To: Interested Parties
From: National Women’s Law Center
Date: July 22, 2014Re: Interaction of Wisconsin’s Contraceptive Equity Law and the Supreme Court’s Decision in Burwell v. Hobby Lobby Stores, Inc.
Some questions have arisen about whether the Supreme Court’s recent decision in Burwell v. Hobby Lobby Stores, Inc. preempts Wisconsin’s state law requiring insurance plans to cover birth control. Wisconsin’s state law is a separate legal requirement on insurance plans in the state that is not directly affected by the Hobby Lobby decision. The Wisconsin Office of the Commissioner of Insurance should ensure that all covered plans are in compliance. Moreover, employers in Wisconsin are required to comply with the state employment non-discrimination law, which has been interpreted to require insurance coverage of birth control.
The Supreme Court Decision
In Burwell v. Hobby Lobby Stores, Inc., 573 U.S. __ (2014), the U.S. Supreme Court held that certain closely held, for-profit corporations that have religious beliefs against providing insurance coverage of birth control do not have to comply with the federal Affordable Care Act’s requirement that plans provide insurance coverage of all FDA-approved contraceptive methods, sterilization, and related education and counseling. The Court held that the federal requirement violates the companies’ rights under the federal Religious Freedom Restoration Act (RFRA).
The Wisconsin Law
Wisconsin insurance law, Wisc. Stat. Ann. § 632.895(17), requires that every disability insurance policy in the state that provides coverage of outpatient health care services, preventive treatments and services, or prescription drugs and devices must provide coverage for contraceptives prescribed by a health care provider and for related outpatient consultations, examinations, procedures, and medical services. It also prevents an insurer from imposing a different copayment, exclusion, or limitation than is imposed for other outpatient health care services, preventive treatments and services, or prescription drugs and devices.
The Wisconsin contraceptive coverage law does not contain an exemption for employers with religious beliefs against providing insurance coverage of birth control. The state contraceptive coverage law does not apply to private employers who have self-funded insurance plans. Self-funded plans are considered to be employer benefit plans that are governed by federal law–the Employees Retirement Security Act–rather than state insurance laws.
The Interaction of the Supreme Court Decision and the Wisconsin Law
The Hobby Lobby decision does not directly affect the Wisconsin contraceptive coverage law. First, RFRA is a federal law and the Supreme Court has made it clear that RFRA does not apply to the states. City of Boerne v. Flores, 521 U.S. 507 (1997). Therefore, the provisions of Wisconsin’s contraceptive coverage law are not blocked by the federal RFRA. Wisconsin does not have its own state version of RFRA.
Moreover, when finalizing the contraceptive coverage requirement of the federal Affordable Care Act, the Departments of Treasury, Labor, and Health and Human Services made clear that states with contraceptive coverage laws that provide greater access to contraceptive coverage than the federal standard–for example, those without a religious exemption–will not be preempted. Coverage of Certain Preventive Services Under the Affordable Care Act, 78 Fed. Reg. 39,870, 39,888 (July 2, 2013).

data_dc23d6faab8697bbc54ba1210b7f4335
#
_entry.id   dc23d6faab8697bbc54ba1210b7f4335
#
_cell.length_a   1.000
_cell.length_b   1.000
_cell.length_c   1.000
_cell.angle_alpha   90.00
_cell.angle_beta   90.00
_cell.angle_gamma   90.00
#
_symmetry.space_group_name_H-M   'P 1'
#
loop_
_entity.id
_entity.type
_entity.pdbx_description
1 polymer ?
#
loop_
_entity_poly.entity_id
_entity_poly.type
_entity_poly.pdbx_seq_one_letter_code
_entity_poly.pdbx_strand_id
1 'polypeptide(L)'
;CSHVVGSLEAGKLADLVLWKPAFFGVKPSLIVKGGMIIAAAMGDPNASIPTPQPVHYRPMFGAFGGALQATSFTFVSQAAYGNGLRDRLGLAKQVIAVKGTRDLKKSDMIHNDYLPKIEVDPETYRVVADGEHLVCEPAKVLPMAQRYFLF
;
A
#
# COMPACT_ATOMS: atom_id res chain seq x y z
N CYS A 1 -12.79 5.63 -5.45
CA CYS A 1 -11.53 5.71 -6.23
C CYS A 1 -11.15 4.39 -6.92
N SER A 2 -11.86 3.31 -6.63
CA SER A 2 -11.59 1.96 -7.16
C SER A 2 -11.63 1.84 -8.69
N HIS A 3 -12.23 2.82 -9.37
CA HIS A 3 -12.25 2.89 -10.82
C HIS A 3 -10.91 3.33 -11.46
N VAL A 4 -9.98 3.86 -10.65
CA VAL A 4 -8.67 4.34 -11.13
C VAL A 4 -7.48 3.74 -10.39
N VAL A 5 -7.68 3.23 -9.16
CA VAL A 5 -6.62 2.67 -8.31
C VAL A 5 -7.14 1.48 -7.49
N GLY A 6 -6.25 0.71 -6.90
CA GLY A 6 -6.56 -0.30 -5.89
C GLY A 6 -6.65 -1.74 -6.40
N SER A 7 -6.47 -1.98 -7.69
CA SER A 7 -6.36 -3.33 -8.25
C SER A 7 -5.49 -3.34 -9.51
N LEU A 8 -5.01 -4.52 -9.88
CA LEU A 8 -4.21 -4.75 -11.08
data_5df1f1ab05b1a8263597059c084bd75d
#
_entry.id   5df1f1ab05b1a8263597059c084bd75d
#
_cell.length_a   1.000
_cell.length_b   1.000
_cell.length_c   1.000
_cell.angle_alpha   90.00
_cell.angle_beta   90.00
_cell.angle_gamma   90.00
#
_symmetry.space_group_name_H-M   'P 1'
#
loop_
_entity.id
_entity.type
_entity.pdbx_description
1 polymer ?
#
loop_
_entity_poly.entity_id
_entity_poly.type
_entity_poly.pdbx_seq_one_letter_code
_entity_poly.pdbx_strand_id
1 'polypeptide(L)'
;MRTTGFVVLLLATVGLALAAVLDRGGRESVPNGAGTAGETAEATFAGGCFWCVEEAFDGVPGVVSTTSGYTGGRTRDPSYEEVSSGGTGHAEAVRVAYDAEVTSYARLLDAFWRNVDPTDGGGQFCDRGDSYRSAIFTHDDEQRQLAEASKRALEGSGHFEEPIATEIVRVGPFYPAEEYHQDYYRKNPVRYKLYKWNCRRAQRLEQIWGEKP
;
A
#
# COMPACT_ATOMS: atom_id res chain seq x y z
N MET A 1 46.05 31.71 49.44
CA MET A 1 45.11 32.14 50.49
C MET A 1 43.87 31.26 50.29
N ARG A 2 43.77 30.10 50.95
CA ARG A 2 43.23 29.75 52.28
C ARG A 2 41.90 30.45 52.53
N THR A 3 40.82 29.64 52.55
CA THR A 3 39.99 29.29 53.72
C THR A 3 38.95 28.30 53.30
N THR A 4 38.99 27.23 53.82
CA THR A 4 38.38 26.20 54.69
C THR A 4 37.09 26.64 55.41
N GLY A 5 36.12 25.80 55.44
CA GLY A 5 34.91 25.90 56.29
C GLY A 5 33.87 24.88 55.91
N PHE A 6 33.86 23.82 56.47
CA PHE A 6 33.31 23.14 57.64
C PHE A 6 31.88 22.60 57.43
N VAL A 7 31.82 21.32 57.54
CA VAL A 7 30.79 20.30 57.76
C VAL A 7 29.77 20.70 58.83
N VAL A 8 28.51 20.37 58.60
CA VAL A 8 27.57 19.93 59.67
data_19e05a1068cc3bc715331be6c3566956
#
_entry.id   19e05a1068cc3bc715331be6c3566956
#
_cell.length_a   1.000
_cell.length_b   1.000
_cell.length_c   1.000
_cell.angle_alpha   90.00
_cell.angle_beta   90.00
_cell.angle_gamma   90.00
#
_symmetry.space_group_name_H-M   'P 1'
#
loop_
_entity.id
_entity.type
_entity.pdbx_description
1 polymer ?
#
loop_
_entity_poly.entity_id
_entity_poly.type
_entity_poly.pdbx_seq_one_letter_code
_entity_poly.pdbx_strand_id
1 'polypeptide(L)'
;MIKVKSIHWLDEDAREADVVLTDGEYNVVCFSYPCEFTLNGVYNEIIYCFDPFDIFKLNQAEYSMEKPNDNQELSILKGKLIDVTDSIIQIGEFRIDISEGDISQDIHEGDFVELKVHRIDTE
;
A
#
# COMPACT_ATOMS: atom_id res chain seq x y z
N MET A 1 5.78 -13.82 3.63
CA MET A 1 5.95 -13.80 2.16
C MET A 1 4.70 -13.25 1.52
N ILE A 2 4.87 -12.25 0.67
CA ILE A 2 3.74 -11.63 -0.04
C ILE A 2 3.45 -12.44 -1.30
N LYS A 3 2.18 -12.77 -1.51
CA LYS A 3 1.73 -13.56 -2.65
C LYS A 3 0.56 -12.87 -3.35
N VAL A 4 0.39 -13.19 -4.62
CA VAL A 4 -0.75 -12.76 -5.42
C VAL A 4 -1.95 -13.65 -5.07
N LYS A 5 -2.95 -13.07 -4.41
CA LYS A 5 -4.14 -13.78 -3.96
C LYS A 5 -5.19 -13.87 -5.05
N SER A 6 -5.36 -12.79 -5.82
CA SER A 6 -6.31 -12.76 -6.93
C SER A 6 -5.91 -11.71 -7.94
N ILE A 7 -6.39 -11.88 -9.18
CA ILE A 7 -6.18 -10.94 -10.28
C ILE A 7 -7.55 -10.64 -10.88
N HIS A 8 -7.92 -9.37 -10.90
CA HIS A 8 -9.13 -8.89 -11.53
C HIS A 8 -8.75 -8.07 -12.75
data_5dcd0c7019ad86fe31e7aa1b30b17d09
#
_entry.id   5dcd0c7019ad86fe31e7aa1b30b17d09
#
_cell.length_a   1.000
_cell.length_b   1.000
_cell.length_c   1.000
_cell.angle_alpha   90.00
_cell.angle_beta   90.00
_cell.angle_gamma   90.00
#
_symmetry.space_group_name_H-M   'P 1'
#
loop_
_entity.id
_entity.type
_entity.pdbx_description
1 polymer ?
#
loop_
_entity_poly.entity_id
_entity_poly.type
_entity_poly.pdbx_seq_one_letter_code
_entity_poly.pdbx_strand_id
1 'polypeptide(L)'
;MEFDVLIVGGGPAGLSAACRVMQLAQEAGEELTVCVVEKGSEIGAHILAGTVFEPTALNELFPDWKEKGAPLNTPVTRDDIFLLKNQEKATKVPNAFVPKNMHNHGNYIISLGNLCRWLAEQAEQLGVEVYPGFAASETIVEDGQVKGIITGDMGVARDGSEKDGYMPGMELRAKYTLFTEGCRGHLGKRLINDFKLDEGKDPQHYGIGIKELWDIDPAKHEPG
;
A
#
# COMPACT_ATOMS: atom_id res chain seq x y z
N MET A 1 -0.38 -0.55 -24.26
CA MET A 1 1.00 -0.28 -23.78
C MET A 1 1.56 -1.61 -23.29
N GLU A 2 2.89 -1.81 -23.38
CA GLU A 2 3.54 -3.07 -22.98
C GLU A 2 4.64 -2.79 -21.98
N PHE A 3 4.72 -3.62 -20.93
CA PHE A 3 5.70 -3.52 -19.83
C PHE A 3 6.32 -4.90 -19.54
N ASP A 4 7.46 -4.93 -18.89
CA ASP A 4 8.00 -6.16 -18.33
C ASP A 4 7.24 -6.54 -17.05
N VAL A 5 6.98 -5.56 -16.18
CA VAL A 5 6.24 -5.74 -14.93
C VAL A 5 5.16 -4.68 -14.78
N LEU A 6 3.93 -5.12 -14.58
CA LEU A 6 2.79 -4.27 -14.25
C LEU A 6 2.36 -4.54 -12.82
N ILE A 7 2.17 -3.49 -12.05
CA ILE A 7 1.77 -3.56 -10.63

For these reasons, the Wisconsin state contraceptive coverage law is not directly affected by the Supreme Court’s decision in Hobby Lobby. Closely-held for-profit corporations doing business in Wisconsin that do not self-insure must abide by the state law, and continue to provide birth control coverage to the same extent they provide preventive care and prescription drugs. The Wisconsin Office of the Commissioner of Insurance must continue to enforce this provision.
Moreover, Wisconsin employers, including those that self-insure, are under a separate legal obligation to provide insurance coverage of birth control when they provide otherwise comprehensive prescription drug coverage. The Wisconsin Attorney General said in 2004 that “Wisconsin law [the Wisconsin Fair Employment Act (WFEA), Wis. Stat. §§ 111.31-111.395] prohibits employers . . . from excluding prescription contraceptives from benefit plans that provide prescription drug coverage.” Letter from Wisconsin Attorney General Peggy A. Lautenschlager to Helene Nelson, Secretary, Wisconsin Department of Health and Family Services, August 16, 2004. This interpretation was based in part on the fact that Wisconsin courts have long followed Title VII, the federal law prohibiting discrimination in employment. Just last week, the Equal Employment Opportunity Commission – the agency charged with enforcing Title VII – reaffirmed that “To comply with Title VII, an employer’s health insurance plan must cover prescription contraceptives on the same basis as prescription drugs, devices, and services that are used to prevent the occurrence of medical conditions other than pregnancy.” U.S. Equal Employment Opportunity Commission, Enforcement Guidance: Pregnancy Discrimination and Related Issues (July 14, 2014), http://www.eeoc.gov/laws/guidance/pregnancy_guidance.cfm#fn38.
The bottom line is that women in Wisconsin working for certain for-profit corporations that are able to get out of the federal requirement because of the Supreme Court’s Hobby Lobby decision still have access to insurance coverage of birth control through state law requirements.